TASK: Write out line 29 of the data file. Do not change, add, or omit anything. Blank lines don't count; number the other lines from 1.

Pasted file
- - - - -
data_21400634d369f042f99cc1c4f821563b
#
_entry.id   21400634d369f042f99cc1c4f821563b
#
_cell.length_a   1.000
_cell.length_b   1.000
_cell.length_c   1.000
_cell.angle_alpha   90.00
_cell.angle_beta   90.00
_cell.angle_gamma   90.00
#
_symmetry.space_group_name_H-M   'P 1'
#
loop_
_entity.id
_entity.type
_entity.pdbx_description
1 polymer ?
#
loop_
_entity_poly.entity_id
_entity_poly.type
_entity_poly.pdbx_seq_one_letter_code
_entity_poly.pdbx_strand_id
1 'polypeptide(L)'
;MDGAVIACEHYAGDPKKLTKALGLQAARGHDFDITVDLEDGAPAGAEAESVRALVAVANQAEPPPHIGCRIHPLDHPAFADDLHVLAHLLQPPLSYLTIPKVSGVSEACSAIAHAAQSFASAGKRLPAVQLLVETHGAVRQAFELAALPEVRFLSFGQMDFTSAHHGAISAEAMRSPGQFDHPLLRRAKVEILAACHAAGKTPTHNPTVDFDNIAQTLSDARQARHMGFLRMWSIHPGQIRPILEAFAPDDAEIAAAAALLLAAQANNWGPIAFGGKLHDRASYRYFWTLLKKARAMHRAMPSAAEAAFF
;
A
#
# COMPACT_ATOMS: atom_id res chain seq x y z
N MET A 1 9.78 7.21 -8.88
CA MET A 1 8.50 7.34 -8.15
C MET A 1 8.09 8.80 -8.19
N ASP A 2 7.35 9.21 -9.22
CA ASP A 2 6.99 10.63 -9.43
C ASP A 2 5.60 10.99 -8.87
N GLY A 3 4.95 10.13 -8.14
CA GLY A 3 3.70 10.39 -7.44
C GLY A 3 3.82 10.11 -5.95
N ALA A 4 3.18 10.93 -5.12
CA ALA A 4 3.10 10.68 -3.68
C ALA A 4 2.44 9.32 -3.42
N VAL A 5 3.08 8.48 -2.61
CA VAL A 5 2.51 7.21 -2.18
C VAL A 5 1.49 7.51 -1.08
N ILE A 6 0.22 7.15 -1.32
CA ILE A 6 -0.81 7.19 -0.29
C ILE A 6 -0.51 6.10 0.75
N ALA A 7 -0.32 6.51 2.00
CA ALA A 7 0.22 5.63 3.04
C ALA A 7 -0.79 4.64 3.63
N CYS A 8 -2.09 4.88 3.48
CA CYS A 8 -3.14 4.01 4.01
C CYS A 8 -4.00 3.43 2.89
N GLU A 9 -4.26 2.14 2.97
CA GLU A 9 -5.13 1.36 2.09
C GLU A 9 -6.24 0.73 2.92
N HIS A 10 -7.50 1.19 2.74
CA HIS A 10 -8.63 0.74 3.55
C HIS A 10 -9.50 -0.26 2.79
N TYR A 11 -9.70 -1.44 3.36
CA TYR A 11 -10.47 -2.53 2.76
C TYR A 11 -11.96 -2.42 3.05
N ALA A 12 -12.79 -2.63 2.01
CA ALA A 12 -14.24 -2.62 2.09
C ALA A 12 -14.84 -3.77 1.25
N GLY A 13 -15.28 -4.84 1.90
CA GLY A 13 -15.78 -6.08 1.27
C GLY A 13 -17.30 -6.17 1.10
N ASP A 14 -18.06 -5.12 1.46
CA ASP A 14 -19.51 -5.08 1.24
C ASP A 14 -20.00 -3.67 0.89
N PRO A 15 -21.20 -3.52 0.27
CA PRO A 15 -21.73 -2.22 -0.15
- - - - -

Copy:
#